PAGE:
A history of “history nerds”

JB, a friend from high school, just had a piece published in The Concord Bridge titled “The Watergate Nerds: Fondly recalling a high school reenactment.” Here’s his lede:

“On June 17, 1976, on the fourth anniversary of the Watergate break-in, seven students at Concord-Carlisle Regional High School re-enacted the operation by bungling a break-in at the principal’s office. I was one of them….”

You can read JB’s piece to find out what happened to us when the vice-principal caught us.

Now, JB contends that in many ways, times were more innocent in the 1970s. There’s some truth in that contention. For example, while many of today’s high schools have armed cops patrolling the hallways, all we had was a couple of unarmed undercover narcotics agents. On the other hand, there was that race riot at our high school in our senior year (an event I want to write about some day, when I can find the time to research it more fully). Or if you were gay, as one of my close friends was, that high school could get ugly.

But more to the point, it may be that time has blurred our memories of the utter venality of Richard Nixon and his henchmen. Yes, the Watergate break-in was less violent than the armed insurrection at the Capitol building on Jan. 6. But if you really think about it, the extent of Nixon’s criminality, and his naked desire for raw power, still have the capacity to astonish us.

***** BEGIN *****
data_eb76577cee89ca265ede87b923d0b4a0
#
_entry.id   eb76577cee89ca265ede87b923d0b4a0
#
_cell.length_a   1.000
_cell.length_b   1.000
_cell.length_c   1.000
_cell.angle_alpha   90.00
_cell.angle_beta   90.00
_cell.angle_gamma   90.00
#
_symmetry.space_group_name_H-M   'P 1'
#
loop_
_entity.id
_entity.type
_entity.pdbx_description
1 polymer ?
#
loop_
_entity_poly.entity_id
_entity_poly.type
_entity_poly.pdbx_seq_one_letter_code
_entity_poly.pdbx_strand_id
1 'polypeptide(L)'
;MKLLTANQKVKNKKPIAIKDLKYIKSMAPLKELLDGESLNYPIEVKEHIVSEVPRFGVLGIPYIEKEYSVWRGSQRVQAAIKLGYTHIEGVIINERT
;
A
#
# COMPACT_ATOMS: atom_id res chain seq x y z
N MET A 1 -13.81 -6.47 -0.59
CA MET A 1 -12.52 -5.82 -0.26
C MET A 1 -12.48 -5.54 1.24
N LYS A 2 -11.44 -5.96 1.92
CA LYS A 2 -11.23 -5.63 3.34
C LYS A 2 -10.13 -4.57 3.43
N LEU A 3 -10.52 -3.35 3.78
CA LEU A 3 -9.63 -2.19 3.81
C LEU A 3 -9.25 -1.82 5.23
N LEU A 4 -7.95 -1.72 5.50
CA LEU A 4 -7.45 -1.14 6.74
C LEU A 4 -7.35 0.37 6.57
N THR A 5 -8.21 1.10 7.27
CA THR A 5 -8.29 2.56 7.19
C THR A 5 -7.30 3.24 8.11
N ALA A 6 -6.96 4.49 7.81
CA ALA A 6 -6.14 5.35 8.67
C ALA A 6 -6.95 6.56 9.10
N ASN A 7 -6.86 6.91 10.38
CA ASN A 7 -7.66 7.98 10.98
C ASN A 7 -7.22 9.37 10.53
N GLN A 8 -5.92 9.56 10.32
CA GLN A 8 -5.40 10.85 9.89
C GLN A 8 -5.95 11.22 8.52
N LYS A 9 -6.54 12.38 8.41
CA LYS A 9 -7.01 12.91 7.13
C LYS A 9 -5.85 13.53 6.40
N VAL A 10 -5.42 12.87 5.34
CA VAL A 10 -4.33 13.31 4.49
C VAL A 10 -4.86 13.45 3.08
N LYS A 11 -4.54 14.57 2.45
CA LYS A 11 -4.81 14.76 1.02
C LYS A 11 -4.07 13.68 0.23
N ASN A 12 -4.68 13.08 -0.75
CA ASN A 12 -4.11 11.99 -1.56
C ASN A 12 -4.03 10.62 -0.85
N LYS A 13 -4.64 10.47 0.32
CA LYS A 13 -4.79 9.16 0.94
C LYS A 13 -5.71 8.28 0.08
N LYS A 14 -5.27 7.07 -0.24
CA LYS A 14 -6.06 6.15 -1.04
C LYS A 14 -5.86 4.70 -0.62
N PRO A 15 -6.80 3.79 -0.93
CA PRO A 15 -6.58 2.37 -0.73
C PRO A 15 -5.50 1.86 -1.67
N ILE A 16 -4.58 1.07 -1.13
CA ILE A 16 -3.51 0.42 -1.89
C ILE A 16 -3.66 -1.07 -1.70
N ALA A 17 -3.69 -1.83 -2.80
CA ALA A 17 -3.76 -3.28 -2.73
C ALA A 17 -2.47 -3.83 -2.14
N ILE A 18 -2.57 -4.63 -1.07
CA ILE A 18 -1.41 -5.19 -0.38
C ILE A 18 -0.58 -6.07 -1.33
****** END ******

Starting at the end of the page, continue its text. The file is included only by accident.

Happy Watergate Day

A friend from high school reminded me that yesterday was Watergate Day. On Saturday, June 17, 1972, five burglars paid by CREEP (Committee to Re-Elect the President) broke into the Democratic National Convention headquarters at 2600 Virginia Avenue, Washington, D.C., in the same building as the Watergate Hotel. They placed hidden microphones — bugs — and took photos of sensitive material. It eventually turned out that then-President Richard (“I Am Not A Crook”) Nixon authorized and had direct knowledge of the burglary; he resigned rather than face impeachment proceedings.

The Watergate scandal shaped the political consciousness of my immediate age cohort. People a few years older than my age cohort talk about the assassination of Robert Kennedy and Malcolm X as defining moments in their political awareness, but for us the defining moment was criminal activity by the President of the United States.

A few years after the Watergate scandal, I think in 1977, some friends of mine and I re-enacted the Watergate break-in in our high school: we walked in to the office of one of the principals, dumped dead insects on his desk, and informed him that we were bugging his office. I don’t remember suffering any punishment for this act of street theatre. At least we weren’t selling drugs, one of the things our high school was known for (the school had its own undercover narcotics agents), and at least we showed that we knew something about U.S. history.

I have never commemorated Watergate Day since then. But maybe I should, under the theory that those who forget history are condemned to repeat it. The current presidential election campaign has already descended to mud-slinging and name-calling, and outright criminal acts may be following close behind.